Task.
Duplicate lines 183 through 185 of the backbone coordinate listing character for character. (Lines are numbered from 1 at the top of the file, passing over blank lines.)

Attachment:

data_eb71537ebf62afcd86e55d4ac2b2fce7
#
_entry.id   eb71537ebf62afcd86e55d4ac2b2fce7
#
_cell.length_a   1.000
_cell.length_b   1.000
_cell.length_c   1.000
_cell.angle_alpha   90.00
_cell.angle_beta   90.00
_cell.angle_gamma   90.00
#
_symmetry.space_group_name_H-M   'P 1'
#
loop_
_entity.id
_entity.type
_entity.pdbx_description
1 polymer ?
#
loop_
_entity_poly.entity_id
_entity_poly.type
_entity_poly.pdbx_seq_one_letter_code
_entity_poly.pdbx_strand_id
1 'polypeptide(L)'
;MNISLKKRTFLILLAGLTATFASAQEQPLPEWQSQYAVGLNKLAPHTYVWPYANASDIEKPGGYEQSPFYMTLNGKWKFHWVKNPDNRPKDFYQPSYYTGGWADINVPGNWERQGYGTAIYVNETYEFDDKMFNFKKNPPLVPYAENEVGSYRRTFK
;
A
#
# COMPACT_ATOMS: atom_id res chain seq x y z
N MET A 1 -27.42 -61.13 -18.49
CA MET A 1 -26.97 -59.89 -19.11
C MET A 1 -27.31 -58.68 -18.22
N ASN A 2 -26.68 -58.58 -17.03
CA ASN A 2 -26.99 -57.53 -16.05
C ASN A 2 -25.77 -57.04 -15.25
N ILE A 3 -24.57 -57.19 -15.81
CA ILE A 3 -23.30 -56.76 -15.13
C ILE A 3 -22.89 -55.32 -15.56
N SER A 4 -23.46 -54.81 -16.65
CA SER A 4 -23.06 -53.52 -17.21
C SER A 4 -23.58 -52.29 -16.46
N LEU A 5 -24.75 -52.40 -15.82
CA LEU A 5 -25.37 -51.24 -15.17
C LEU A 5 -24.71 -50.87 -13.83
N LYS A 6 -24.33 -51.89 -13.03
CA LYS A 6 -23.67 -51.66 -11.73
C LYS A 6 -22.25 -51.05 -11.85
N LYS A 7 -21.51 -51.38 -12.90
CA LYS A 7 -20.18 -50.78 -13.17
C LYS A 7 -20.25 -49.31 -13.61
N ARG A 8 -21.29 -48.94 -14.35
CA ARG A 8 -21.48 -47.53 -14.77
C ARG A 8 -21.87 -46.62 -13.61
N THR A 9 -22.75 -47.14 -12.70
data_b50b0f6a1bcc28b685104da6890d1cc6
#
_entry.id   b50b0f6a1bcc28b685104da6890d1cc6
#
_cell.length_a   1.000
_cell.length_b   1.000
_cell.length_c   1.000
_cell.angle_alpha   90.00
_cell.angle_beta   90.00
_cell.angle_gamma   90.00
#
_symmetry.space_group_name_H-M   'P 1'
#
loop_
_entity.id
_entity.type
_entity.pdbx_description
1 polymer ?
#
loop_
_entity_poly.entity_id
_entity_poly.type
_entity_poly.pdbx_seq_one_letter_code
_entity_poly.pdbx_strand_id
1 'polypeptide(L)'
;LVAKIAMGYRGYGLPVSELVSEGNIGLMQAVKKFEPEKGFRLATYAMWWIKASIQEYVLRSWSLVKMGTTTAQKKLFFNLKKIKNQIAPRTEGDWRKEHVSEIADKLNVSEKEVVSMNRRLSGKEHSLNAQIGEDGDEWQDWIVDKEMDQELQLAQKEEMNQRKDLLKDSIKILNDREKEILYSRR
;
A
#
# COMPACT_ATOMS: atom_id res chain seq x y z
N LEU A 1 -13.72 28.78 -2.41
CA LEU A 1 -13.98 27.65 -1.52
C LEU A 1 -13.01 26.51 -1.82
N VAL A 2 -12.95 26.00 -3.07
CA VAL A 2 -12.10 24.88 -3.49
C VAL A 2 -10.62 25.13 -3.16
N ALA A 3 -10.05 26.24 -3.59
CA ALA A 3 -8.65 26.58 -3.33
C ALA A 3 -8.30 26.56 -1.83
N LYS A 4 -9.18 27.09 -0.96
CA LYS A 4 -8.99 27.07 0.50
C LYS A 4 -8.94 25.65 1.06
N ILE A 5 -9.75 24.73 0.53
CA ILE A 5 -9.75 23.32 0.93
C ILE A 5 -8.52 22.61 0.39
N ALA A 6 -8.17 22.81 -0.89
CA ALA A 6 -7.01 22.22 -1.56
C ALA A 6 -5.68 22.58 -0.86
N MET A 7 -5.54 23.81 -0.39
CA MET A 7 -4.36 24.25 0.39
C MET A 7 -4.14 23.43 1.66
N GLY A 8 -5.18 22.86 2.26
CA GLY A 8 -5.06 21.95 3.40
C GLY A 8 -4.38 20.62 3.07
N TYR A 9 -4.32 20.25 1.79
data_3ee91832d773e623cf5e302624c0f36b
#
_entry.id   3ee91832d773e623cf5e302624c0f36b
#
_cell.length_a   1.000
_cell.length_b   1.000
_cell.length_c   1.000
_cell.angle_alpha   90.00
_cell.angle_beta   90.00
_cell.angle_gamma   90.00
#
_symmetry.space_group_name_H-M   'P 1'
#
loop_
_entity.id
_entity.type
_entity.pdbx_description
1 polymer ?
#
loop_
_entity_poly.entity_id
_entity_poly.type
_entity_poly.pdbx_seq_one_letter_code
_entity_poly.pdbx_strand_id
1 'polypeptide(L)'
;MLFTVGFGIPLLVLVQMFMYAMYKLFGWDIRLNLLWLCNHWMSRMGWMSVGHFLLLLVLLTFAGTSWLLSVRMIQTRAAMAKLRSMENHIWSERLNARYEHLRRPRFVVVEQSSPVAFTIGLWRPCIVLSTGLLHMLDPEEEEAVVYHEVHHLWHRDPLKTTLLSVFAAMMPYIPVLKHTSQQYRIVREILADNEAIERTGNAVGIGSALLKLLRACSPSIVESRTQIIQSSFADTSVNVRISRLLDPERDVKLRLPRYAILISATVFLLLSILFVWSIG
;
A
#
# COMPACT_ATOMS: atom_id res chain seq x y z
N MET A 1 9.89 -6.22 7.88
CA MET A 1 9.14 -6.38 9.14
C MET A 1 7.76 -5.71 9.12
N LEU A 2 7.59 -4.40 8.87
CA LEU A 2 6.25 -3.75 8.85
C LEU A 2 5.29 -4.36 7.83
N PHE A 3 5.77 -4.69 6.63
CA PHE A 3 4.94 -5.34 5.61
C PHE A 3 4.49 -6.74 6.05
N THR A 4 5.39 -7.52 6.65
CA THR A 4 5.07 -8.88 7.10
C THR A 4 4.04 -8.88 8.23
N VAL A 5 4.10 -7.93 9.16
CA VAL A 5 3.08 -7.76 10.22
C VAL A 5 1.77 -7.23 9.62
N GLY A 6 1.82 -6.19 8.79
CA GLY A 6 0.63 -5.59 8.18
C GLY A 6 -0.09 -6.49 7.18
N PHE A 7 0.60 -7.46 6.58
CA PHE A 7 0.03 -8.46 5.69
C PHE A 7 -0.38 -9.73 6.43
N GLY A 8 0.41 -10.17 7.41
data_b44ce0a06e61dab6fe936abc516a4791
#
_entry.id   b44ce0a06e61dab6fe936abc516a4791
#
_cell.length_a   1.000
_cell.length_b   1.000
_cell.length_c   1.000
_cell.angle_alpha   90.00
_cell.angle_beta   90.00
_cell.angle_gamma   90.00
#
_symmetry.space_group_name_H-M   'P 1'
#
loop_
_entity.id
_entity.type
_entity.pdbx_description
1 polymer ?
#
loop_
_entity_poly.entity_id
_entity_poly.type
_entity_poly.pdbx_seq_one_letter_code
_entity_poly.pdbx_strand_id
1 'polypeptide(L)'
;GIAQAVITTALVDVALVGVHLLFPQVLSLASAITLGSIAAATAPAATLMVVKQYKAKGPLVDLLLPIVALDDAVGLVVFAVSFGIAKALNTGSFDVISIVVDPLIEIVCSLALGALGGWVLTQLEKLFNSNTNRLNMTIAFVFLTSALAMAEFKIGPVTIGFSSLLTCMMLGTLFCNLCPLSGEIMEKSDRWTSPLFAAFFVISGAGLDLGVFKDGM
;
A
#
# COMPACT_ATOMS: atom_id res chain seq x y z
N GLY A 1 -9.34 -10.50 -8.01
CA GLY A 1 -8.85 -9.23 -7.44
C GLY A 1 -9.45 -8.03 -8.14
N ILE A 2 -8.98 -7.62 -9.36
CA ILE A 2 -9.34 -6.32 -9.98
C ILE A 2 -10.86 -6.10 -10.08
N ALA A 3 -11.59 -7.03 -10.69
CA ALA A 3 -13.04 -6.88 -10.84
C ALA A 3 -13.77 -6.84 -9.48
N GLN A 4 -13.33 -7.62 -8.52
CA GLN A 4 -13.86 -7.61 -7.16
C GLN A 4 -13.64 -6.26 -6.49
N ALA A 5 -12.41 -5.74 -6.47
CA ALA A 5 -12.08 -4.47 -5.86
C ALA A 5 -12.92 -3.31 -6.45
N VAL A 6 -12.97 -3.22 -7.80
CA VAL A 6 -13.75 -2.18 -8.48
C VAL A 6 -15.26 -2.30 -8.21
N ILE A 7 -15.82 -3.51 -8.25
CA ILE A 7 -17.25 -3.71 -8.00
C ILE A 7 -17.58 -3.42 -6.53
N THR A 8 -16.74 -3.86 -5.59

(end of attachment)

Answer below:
_entity_poly.entity_id
_entity_poly.type
_entity_poly.pdbx_seq_one_letter_code